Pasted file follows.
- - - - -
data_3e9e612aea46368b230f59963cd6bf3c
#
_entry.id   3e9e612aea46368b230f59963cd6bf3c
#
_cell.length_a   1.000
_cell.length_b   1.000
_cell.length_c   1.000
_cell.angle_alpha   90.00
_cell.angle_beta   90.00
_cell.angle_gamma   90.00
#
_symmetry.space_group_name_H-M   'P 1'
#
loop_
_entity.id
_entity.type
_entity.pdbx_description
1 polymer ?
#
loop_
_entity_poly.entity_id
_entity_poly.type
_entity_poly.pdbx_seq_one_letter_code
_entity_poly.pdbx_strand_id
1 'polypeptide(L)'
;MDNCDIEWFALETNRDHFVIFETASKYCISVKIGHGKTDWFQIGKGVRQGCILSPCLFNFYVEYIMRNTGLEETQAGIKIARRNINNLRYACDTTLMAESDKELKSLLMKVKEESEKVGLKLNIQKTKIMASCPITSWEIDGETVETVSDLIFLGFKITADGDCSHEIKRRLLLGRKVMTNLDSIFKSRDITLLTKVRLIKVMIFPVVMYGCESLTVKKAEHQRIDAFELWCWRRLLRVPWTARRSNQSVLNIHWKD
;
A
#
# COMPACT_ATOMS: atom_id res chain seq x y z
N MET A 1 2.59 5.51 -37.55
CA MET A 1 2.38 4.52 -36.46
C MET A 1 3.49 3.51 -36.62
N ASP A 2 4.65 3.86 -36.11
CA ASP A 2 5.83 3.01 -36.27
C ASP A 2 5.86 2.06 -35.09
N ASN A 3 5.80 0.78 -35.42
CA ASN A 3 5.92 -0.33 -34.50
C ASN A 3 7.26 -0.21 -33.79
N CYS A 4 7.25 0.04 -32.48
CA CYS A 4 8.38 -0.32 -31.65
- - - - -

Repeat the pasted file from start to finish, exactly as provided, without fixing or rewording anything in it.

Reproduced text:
data_3e9e612aea46368b230f59963cd6bf3c
#
_entry.id   3e9e612aea46368b230f59963cd6bf3c
#
_cell.length_a   1.000
_cell.length_b   1.000
_cell.length_c   1.000
_cell.angle_alpha   90.00
_cell.angle_beta   90.00
_cell.angle_gamma   90.00
#
_symmetry.space_group_name_H-M   'P 1'
#
loop_
_entity.id
_entity.type
_entity.pdbx_description
1 polymer ?
#
loop_
_entity_poly.entity_id
_entity_poly.type
_entity_poly.pdbx_seq_one_letter_code
_entity_poly.pdbx_strand_id
1 'polypeptide(L)'
;MDNCDIEWFALETNRDHFVIFETASKYCISVKIGHGKTDWFQIGKGVRQGCILSPCLFNFYVEYIMRNTGLEETQAGIKIARRNINNLRYACDTTLMAESDKELKSLLMKVKEESEKVGLKLNIQKTKIMASCPITSWEIDGETVETVSDLIFLGFKITADGDCSHEIKRRLLLGRKVMTNLDSIFKSRDITLLTKVRLIKVMIFPVVMYGCESLTVKKAEHQRIDAFELWCWRRLLRVPWTARRSNQSVLNIHWKD
;
A
#
# COMPACT_ATOMS: atom_id res chain seq x y z
N MET A 1 2.59 5.51 -37.55
CA MET A 1 2.38 4.52 -36.46
C MET A 1 3.49 3.51 -36.62
N ASP A 2 4.65 3.86 -36.11
CA ASP A 2 5.83 3.01 -36.27
C ASP A 2 5.86 2.06 -35.09
N ASN A 3 5.80 0.78 -35.42
CA ASN A 3 5.92 -0.33 -34.50
C ASN A 3 7.26 -0.21 -33.79
N CYS A 4 7.25 0.04 -32.48
CA CYS A 4 8.38 -0.32 -31.65